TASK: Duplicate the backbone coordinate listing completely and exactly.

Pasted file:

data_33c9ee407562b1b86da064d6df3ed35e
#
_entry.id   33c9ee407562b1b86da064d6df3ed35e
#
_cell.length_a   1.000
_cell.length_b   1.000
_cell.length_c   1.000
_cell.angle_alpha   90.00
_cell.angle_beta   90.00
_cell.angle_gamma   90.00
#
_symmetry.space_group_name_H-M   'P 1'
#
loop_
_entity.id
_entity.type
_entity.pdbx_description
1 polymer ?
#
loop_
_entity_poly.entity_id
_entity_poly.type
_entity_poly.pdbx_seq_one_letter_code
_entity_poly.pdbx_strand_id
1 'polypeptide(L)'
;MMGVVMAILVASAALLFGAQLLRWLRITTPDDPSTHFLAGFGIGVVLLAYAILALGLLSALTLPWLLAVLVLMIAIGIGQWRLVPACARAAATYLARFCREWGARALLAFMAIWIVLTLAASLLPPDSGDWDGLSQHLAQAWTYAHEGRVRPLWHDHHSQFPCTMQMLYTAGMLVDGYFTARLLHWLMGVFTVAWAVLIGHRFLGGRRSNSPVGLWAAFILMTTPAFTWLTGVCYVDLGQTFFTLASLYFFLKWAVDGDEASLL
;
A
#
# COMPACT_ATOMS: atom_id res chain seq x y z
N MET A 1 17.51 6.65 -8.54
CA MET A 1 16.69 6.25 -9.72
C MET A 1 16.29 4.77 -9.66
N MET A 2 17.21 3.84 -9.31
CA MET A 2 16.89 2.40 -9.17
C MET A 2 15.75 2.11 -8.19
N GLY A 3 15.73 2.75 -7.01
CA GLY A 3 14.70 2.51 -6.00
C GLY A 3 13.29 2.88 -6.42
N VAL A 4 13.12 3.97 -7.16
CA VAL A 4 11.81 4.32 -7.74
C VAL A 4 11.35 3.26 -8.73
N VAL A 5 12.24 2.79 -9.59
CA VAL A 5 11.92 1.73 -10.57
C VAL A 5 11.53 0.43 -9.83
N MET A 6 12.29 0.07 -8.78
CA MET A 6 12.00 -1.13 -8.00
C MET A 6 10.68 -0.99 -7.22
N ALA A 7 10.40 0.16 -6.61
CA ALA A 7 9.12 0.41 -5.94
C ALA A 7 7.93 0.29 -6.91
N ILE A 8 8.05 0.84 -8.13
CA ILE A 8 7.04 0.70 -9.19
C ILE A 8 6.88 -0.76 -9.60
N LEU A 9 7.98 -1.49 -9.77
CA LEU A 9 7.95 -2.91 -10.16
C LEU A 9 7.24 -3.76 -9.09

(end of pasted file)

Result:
data_33c9ee407562b1b86da064d6df3ed35e
#
_entry.id   33c9ee407562b1b86da064d6df3ed35e
#
_cell.length_a   1.000
_cell.length_b   1.000
_cell.length_c   1.000
_cell.angle_alpha   90.00
_cell.angle_beta   90.00
_cell.angle_gamma   90.00
#
_symmetry.space_group_name_H-M   'P 1'
#
loop_
_entity.id
_entity.type
_entity.pdbx_description
1 polymer ?
#
loop_
_entity_poly.entity_id
_entity_poly.type
_entity_poly.pdbx_seq_one_letter_code
_entity_poly.pdbx_strand_id
1 'polypeptide(L)'
;MMGVVMAILVASAALLFGAQLLRWLRITTPDDPSTHFLAGFGIGVVLLAYAILALGLLSALTLPWLLAVLVLMIAIGIGQWRLVPACARAAATYLARFCREWGARALLAFMAIWIVLTLAASLLPPDSGDWDGLSQHLAQAWTYAHEGRVRPLWHDHHSQFPCTMQMLYTAGMLVDGYFTARLLHWLMGVFTVAWAVLIGHRFLGGRRSNSPVGLWAAFILMTTPAFTWLTGVCYVDLGQTFFTLASLYFFLKWAVDGDEASLL
;
A
#
# COMPACT_ATOMS: atom_id res chain seq x y z
N MET A 1 17.51 6.65 -8.54
CA MET A 1 16.69 6.25 -9.72
C MET A 1 16.29 4.77 -9.66
N MET A 2 17.21 3.84 -9.31
CA MET A 2 16.89 2.40 -9.17
C MET A 2 15.75 2.11 -8.19
N GLY A 3 15.73 2.75 -7.01
CA GLY A 3 14.70 2.51 -6.00
C GLY A 3 13.29 2.88 -6.42
N VAL A 4 13.12 3.97 -7.16
CA VAL A 4 11.81 4.32 -7.74
C VAL A 4 11.35 3.26 -8.73
N VAL A 5 12.24 2.79 -9.59
CA VAL A 5 11.92 1.73 -10.57
C VAL A 5 11.53 0.43 -9.83
N MET A 6 12.29 0.07 -8.78
CA MET A 6 12.00 -1.13 -8.00
C MET A 6 10.68 -0.99 -7.22
N ALA A 7 10.40 0.16 -6.61
CA ALA A 7 9.12 0.41 -5.94
C ALA A 7 7.93 0.29 -6.91
N ILE A 8 8.05 0.84 -8.13
CA ILE A 8 7.04 0.70 -9.19
C ILE A 8 6.88 -0.76 -9.60
N LEU A 9 7.98 -1.49 -9.77
CA LEU A 9 7.95 -2.91 -10.16
C LEU A 9 7.24 -3.76 -9.09